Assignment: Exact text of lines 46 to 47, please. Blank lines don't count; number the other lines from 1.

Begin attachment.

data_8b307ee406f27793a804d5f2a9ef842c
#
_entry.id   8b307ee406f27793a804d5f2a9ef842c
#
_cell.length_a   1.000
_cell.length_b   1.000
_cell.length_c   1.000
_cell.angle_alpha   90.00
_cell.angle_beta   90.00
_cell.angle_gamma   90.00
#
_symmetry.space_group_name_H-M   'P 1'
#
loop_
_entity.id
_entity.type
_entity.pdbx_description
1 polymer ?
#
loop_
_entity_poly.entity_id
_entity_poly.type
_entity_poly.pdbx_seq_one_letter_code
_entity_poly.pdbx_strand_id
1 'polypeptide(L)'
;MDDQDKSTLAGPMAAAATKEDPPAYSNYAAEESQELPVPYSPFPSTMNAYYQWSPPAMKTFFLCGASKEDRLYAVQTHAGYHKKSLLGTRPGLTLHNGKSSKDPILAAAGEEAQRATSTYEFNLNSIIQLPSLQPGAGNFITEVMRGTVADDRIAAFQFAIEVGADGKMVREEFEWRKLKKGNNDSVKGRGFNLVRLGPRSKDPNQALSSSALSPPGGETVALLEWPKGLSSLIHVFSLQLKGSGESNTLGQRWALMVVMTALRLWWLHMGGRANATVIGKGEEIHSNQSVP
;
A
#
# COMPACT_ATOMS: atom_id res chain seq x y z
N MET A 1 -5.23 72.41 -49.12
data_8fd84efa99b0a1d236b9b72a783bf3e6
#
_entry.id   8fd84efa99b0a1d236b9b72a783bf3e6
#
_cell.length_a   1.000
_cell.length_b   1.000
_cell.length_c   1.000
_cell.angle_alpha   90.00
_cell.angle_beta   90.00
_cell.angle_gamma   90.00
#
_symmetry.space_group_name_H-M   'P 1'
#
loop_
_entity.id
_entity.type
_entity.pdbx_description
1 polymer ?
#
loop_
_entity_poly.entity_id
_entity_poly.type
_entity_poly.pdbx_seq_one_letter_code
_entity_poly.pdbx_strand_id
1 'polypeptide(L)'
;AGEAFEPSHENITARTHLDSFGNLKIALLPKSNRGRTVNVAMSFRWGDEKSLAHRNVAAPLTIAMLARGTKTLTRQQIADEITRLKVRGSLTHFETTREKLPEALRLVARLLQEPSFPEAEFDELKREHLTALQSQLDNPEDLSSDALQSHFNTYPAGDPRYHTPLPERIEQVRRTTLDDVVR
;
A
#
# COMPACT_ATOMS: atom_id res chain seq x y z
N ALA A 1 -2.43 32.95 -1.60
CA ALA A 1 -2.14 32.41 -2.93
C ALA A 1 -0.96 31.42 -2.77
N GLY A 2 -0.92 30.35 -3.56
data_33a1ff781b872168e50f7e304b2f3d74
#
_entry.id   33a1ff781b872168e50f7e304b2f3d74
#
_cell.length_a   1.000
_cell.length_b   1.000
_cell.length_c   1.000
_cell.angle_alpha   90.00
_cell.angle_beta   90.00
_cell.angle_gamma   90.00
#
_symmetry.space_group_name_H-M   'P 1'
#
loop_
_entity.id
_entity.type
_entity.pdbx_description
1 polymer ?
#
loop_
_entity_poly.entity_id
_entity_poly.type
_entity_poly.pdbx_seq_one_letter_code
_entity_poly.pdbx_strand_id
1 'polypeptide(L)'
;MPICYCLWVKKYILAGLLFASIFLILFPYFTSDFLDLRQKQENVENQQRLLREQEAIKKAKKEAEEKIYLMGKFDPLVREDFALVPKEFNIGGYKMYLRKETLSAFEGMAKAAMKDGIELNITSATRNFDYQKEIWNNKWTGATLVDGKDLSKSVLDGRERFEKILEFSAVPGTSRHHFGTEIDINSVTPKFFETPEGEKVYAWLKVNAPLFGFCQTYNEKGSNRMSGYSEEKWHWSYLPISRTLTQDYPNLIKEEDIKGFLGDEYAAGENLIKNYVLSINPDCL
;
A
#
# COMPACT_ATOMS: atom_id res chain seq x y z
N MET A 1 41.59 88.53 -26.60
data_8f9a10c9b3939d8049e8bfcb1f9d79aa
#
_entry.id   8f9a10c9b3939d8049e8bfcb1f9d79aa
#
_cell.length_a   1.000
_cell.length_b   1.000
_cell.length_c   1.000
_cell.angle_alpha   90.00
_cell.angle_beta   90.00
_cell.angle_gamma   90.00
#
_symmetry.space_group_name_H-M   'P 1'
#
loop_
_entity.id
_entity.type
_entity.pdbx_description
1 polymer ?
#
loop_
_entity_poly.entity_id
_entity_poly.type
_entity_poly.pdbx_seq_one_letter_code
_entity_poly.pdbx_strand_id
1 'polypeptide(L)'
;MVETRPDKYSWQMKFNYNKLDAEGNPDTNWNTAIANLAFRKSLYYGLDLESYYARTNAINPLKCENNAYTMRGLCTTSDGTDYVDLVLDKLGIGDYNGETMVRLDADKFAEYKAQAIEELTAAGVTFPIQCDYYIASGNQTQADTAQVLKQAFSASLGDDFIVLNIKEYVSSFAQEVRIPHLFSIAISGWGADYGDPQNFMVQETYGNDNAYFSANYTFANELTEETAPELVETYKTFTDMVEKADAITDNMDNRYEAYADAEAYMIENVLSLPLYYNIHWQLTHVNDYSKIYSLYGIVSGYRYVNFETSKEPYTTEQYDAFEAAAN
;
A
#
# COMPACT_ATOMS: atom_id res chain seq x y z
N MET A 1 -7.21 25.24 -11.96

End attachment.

_entity.id
_entity.type